MELISSA BLOCK, HOST:
New York City is being sued over how teenagers are treated at the jail on Rikers Island. The Justice Department announced the lawsuit today. It follows a scathing report that found a deep-seeded culture of violence against adolescent males. The city says reforms are underway, but as NPR's Joel Rose reports, federal prosecutors aren't satisfied.
JOEL ROSE, BYLINE: It wasn't exactly a secret that Rikers Island is a dangerous place, but the Justice Department's investigation showed just how violent it can be. It found that brutality by guards is routine, inmate-on-inmate violence is tolerated and major injuries are commonplace. This year there have been more than a thousand injuries involving adolescent boys out of an average daily population of just under 500.
VANITA GUPTA: The findings of the investigations of the United States attorney's office can only be described as deeply disturbing.
ROSE: Vanita Gupta is acting U.S. attorney for the Civil Rights Division. She says conditions at Rikers deprive adolescent inmates, many of whom are still waiting for trial of their constitutional rights.
GUPTA: We have learned, sadly, that Rikers is not alone. In far too many places, youth held in adult jails are subject to abhorrent and abusive conditions. We have also learned that mistreatment, violence and neglect are not inevitable. The problems we see on Rikers Island can be fixed.
ROSE: The Justice Department wants to join another lawsuit against the city - that case concerns the treatment of adult inmates at Rikers. Preet Bharara is the U.S. attorney for the Southern District of New York. He says the two suits address similar problems at the city's Department of Corrections.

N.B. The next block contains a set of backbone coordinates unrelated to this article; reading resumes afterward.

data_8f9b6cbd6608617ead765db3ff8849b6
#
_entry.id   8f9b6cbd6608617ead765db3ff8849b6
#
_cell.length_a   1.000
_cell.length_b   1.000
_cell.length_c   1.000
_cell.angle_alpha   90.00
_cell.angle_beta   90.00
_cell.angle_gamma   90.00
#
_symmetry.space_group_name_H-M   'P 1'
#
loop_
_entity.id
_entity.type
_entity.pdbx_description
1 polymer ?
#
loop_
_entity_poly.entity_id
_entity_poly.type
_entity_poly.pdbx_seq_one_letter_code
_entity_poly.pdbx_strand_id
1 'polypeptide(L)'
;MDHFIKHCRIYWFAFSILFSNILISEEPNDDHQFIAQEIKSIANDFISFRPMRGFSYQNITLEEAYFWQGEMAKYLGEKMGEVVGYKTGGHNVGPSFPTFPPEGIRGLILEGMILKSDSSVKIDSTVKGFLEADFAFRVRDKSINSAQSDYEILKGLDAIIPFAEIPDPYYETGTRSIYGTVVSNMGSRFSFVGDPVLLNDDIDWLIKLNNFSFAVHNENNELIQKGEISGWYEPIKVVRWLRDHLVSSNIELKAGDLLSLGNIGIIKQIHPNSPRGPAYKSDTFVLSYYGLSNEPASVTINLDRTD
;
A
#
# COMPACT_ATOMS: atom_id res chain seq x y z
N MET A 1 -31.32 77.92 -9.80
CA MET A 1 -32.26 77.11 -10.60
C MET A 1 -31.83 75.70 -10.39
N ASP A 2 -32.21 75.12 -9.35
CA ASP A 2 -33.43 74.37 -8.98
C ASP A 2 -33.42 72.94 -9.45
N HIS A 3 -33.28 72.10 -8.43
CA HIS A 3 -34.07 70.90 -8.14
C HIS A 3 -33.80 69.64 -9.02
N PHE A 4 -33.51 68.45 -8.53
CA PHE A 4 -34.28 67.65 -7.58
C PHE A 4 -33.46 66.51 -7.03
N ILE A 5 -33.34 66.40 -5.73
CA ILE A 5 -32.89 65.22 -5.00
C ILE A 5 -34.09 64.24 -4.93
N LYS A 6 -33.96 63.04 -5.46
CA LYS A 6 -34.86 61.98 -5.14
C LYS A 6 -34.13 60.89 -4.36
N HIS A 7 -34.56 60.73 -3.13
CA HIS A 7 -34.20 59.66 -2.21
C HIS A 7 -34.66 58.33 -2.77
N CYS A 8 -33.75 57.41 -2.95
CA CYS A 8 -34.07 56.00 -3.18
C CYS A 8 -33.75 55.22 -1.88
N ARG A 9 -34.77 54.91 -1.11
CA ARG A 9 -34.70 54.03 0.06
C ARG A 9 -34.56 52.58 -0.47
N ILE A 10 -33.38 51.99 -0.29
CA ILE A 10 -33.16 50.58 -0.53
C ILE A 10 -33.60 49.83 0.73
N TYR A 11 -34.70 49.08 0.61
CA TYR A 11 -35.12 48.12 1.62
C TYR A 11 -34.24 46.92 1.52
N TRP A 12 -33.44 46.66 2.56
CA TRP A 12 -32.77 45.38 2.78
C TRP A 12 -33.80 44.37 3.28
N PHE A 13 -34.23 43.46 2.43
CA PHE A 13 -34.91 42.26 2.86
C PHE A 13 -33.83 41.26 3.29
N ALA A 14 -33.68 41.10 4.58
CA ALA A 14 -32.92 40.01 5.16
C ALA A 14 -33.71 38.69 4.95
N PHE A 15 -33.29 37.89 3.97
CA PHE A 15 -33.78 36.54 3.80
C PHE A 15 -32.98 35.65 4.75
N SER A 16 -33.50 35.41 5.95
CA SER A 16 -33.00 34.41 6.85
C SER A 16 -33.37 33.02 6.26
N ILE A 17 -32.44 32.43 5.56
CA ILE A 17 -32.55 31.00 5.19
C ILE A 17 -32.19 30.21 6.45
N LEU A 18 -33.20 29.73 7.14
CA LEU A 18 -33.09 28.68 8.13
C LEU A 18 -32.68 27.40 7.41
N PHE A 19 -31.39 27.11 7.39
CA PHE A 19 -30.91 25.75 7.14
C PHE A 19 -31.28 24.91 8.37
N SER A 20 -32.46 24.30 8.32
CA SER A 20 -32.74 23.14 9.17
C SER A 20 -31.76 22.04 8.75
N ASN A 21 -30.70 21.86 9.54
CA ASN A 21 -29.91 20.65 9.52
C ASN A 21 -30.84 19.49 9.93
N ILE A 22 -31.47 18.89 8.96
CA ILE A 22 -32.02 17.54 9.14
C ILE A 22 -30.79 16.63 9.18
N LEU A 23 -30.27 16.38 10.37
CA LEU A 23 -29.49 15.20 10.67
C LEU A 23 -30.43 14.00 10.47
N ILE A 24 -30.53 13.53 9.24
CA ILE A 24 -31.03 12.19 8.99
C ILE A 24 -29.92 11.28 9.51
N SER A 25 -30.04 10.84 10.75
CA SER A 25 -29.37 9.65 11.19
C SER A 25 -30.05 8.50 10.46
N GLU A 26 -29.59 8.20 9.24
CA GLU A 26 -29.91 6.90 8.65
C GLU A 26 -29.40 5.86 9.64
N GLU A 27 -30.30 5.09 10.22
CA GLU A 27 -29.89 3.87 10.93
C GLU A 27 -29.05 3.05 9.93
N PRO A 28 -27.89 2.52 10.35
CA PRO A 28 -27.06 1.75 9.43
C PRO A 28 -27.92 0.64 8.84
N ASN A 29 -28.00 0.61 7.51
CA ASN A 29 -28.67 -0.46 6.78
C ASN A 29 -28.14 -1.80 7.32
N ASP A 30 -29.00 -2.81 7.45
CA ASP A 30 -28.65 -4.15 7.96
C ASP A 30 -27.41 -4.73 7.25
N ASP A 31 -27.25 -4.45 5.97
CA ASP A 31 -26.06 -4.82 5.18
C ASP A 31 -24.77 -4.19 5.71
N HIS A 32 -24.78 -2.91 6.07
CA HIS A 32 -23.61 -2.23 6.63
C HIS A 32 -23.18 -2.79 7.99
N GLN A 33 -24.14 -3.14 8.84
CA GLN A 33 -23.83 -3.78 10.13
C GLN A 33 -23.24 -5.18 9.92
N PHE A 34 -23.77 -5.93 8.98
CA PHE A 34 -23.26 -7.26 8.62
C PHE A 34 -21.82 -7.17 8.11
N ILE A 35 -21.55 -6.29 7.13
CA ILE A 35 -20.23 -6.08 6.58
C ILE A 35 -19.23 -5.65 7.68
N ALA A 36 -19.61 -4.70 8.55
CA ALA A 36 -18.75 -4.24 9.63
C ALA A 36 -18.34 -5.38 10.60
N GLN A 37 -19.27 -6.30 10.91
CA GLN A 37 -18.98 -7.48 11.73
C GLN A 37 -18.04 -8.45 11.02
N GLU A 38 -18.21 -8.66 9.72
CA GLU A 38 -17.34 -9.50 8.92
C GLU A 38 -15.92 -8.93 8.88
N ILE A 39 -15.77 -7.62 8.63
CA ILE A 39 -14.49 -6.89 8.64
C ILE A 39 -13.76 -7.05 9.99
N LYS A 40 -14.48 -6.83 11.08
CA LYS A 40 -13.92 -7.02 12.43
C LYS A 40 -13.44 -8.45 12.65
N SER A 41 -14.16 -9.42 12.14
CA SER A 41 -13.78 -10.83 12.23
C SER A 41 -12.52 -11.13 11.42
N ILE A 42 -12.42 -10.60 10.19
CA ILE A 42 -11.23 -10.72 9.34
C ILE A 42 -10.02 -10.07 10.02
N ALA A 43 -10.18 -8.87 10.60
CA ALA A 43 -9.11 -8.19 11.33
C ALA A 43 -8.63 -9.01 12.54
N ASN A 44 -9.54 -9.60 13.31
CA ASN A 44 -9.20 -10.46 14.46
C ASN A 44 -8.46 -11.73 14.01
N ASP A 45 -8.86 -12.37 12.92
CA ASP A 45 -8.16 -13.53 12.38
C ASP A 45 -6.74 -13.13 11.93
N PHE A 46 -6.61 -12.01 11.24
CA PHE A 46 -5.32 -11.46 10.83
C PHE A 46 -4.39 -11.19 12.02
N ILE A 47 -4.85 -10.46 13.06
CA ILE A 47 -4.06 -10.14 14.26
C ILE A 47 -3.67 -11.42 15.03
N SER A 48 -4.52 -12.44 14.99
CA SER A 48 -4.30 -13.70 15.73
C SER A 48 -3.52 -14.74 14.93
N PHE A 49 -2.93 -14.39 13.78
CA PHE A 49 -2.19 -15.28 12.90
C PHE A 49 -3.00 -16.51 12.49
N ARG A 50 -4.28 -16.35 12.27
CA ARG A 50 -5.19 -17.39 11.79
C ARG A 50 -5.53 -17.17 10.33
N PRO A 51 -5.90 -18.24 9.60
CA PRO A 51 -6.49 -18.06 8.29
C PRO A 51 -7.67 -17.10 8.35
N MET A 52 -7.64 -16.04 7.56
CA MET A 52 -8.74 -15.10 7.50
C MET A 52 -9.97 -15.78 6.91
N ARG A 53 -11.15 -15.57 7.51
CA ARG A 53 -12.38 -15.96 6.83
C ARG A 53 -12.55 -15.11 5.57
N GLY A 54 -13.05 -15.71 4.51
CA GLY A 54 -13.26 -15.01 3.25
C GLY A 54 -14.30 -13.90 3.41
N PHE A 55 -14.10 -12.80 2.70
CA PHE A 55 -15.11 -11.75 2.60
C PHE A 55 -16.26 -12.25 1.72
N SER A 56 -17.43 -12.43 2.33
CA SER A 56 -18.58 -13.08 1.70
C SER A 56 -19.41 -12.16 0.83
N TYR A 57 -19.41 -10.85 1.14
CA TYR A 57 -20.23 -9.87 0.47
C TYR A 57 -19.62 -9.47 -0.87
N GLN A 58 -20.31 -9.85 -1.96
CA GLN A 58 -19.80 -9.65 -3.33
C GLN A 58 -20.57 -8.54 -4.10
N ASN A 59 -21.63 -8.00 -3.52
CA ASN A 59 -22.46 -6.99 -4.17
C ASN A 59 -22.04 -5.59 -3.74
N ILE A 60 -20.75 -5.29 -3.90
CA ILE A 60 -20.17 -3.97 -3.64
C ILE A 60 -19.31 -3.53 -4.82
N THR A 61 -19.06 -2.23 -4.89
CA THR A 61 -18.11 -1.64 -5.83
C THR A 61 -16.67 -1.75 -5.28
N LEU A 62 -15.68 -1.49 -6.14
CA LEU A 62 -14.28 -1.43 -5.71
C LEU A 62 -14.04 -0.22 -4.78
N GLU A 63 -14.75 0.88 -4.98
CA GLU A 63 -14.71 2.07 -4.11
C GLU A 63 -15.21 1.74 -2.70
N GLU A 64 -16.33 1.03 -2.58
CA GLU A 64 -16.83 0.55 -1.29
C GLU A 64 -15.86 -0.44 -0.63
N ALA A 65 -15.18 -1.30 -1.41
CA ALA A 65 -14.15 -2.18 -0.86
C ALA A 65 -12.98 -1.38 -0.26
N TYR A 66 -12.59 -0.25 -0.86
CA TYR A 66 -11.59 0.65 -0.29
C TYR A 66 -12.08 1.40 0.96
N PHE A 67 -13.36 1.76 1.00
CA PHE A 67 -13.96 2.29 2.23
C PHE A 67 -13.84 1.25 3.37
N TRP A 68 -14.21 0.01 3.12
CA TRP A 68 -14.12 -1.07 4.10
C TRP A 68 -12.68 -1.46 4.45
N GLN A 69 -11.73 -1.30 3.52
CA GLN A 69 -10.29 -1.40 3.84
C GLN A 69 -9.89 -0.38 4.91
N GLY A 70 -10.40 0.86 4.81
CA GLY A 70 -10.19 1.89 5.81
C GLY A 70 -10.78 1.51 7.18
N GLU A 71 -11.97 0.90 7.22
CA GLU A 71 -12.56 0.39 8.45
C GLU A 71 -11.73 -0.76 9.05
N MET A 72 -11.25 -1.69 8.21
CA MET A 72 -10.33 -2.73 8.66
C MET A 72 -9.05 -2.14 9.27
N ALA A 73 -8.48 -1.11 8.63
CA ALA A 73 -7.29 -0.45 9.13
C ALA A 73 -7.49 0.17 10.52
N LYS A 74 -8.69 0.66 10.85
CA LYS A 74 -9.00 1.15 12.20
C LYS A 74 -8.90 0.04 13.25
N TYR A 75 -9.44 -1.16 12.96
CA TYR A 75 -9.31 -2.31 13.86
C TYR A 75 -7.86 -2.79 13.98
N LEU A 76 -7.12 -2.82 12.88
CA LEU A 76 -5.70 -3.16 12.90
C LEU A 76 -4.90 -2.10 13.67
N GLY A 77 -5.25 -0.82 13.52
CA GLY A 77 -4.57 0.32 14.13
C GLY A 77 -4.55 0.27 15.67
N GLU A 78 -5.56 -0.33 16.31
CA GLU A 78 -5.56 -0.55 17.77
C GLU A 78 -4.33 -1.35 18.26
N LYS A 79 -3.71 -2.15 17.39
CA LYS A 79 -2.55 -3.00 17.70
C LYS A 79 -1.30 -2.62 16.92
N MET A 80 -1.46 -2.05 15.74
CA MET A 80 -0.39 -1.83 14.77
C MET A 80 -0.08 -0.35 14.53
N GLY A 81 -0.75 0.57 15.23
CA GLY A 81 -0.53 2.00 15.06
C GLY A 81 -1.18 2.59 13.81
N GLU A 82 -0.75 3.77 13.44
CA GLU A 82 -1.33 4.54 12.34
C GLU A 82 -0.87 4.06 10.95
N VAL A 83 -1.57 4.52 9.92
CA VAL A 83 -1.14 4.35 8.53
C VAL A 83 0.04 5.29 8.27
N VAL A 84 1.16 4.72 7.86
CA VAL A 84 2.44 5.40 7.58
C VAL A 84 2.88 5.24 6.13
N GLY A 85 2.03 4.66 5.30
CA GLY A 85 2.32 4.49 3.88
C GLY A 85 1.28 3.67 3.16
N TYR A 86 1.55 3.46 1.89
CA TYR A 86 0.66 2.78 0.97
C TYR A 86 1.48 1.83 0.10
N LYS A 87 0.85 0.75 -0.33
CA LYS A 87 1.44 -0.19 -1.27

PREET BHARARA: The department allows a powerful code of silence to persistent at Rikers. Inmates charged with committing rule violations, including nonviolent infractions, have been routinely placed in what amounts to solitary confinement for weeks and sometimes months at a time.
ROSE: The powerful union that represents corrections officers declined to comment on today's lawsuit. Bharara's office had been negotiating with city officials since the report was released four months ago. And New York Mayor Bill de Blasio has promised to make Rikers a priority.
MAYOR BILL DE BLASIO: The problems at Rikers have literally been decades in the making. Things that have come out in the last year or two didn't just happen recently. They were the results of policies and choices and realities that went on for decades.
ROSE: Yesterday, de Blasio visited the jail for the first time since taking office this year. He announced that the city has ended the practice of solitary confinement for 16 and 17-year-old inmates. And he talked about the city's plan to spend more than a hundred million dollars on improved mental health services at Rikers.
DE BLASIO: We knew this was a case where we needed to move quickly and progress is being made quickly.
ROSE: But change is not happening quickly enough for the Justice Department.
BHARARA: Given the long-standing sad state of affairs we are understandably quite impatient. And we would like things to get done at a faster pace.
ROSE: U.S. attorney Preet Bharara says he's been encouraged by what he's seeing from Mayor de Blasio and city corrections officials so far.
BHARARA: But in our view much, much more needs to be done to safeguard the constitutional rights of inmates at Rikers Island and to ensure that it is a safe and secure environment, not just for the inmates, but for the staff also.
ROSE: Bharara announced the lawsuit the day after a jury convicted a former Rikers corrections officer for refusing to seek medical help for a prisoner who died in his cell after swallowing a packet of detergent and crying out for help. Bharara says more prosecutions like that one may be coming too. Joel Rose, NPR News, New York. Transcript provided by NPR, Copyright NPR.